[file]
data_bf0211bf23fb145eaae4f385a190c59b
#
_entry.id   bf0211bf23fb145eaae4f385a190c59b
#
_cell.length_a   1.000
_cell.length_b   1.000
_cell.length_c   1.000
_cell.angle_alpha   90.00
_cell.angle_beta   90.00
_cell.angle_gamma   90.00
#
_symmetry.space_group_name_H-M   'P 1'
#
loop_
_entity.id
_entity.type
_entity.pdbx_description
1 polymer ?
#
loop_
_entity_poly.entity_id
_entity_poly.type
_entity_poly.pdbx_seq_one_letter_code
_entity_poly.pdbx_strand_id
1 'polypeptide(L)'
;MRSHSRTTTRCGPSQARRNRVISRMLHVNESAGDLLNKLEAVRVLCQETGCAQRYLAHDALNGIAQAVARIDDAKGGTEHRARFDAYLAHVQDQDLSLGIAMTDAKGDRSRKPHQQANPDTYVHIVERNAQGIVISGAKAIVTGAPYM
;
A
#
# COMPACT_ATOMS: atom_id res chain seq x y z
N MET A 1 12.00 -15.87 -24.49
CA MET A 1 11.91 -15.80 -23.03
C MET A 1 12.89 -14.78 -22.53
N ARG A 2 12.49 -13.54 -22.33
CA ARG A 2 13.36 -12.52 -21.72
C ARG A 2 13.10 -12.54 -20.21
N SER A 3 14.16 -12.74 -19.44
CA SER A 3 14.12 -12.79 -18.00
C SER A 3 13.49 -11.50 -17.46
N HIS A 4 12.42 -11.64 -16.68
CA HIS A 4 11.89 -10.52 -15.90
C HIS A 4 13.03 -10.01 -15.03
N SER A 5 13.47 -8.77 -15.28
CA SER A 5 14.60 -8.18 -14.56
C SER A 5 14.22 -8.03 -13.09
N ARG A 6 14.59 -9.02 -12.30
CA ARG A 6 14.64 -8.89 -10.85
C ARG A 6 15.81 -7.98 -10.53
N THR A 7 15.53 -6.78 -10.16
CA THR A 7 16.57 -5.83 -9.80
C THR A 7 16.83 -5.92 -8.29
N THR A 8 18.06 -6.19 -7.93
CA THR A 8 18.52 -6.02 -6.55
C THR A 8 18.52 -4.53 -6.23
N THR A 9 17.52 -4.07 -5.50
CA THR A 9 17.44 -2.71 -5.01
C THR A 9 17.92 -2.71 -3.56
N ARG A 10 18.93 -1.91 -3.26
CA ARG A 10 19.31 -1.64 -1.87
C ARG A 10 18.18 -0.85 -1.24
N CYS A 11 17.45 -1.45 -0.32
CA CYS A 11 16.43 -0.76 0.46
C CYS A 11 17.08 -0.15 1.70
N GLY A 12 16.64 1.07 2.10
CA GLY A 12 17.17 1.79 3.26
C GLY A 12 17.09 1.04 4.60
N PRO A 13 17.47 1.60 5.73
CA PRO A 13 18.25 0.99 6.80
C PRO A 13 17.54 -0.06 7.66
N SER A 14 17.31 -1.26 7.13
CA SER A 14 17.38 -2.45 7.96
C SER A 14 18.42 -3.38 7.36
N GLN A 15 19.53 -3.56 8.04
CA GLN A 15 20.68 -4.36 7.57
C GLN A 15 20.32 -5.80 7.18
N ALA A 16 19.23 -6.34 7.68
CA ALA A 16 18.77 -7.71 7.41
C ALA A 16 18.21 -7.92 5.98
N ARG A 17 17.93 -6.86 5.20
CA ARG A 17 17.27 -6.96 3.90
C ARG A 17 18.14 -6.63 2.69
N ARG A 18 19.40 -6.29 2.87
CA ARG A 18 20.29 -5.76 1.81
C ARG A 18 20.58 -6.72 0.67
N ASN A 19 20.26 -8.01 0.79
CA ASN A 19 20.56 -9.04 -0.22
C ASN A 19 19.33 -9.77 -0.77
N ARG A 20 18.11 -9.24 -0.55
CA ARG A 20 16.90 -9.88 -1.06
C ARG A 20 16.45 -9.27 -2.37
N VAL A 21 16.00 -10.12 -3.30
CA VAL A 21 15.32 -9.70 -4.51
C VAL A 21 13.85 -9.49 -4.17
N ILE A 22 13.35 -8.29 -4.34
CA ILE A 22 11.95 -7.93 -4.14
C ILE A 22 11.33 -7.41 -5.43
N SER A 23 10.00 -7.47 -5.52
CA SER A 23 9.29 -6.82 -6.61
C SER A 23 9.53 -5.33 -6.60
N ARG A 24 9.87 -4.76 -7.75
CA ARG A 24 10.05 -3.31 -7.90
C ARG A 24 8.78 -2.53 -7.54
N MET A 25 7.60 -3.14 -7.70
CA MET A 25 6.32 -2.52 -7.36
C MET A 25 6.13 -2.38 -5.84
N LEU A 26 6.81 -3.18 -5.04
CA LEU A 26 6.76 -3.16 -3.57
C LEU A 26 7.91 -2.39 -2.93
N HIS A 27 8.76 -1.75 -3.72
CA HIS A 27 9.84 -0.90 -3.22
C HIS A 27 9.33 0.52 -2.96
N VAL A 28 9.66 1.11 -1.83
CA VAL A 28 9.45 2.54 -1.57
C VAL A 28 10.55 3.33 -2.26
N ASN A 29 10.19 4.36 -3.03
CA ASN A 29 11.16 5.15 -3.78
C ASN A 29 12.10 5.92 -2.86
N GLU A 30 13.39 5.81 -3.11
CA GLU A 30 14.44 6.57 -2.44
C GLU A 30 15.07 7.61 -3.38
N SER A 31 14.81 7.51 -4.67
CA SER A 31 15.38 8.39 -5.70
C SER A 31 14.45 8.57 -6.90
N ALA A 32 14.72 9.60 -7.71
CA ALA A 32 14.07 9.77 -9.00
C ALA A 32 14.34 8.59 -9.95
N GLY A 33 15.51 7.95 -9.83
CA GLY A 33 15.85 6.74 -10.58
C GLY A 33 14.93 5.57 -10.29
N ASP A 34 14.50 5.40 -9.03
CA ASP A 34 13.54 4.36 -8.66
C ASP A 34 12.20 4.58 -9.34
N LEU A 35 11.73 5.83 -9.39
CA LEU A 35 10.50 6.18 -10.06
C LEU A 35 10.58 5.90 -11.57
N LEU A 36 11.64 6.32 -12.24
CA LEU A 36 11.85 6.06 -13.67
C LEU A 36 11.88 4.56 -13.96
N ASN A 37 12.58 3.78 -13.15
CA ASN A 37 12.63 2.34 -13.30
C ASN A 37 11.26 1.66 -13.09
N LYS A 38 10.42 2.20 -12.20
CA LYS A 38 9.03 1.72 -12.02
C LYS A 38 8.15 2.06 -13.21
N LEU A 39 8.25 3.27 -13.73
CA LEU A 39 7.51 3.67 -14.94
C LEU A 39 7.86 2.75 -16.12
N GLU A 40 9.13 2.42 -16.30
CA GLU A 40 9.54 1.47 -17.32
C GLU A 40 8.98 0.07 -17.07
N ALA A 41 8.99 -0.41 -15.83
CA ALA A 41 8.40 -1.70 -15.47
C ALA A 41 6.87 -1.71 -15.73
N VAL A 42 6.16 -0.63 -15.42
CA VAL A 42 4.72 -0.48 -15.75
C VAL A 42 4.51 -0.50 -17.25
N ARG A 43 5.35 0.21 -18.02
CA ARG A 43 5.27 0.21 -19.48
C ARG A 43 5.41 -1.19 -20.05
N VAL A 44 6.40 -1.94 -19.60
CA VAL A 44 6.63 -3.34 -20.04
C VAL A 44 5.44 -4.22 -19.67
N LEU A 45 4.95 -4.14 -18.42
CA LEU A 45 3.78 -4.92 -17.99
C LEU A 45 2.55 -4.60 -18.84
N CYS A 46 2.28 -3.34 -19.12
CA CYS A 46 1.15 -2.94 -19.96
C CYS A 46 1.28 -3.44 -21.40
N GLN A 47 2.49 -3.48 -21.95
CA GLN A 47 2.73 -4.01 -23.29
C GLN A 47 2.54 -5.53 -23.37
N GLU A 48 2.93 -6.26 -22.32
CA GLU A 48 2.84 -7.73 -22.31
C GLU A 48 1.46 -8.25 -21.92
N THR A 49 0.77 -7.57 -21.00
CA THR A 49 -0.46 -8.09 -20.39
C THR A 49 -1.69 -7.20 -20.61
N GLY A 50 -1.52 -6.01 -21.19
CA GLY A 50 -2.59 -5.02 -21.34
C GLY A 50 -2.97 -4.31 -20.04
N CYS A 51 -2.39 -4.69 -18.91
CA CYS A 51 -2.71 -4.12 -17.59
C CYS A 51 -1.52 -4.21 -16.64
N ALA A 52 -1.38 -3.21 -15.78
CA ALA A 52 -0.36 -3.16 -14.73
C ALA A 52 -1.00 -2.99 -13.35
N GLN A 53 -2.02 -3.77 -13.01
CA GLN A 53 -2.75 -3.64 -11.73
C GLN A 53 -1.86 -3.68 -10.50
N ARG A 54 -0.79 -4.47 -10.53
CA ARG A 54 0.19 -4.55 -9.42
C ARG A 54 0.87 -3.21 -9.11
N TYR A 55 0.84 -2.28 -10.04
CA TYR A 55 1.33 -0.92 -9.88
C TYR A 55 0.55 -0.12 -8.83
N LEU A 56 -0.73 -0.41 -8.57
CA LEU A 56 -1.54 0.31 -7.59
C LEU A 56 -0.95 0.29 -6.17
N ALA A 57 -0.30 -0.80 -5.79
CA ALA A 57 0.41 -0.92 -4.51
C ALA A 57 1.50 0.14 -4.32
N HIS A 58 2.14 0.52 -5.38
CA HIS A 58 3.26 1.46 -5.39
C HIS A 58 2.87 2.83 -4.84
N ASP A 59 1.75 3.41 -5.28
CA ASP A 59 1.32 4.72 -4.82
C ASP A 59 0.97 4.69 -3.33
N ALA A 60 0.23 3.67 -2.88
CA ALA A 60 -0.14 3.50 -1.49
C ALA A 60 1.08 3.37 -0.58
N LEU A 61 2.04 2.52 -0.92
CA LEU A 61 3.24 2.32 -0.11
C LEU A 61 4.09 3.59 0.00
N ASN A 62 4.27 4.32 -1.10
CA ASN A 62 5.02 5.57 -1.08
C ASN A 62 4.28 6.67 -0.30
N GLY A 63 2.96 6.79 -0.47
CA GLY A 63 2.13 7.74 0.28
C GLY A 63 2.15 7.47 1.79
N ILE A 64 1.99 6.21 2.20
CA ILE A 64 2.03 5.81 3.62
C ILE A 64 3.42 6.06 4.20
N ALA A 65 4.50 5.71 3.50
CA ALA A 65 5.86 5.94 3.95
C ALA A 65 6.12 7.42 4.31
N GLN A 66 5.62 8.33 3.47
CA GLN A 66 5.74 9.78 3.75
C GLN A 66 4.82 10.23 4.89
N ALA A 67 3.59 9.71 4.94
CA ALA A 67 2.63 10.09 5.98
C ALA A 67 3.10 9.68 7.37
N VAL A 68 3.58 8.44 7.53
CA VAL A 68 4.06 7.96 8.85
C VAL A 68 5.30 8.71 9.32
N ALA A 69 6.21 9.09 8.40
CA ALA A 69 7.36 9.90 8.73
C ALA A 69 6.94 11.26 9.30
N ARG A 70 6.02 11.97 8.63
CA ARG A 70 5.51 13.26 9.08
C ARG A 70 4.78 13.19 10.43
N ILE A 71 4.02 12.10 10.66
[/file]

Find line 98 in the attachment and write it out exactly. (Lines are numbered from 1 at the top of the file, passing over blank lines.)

CA SER A 23 9.29 -6.82 -6.61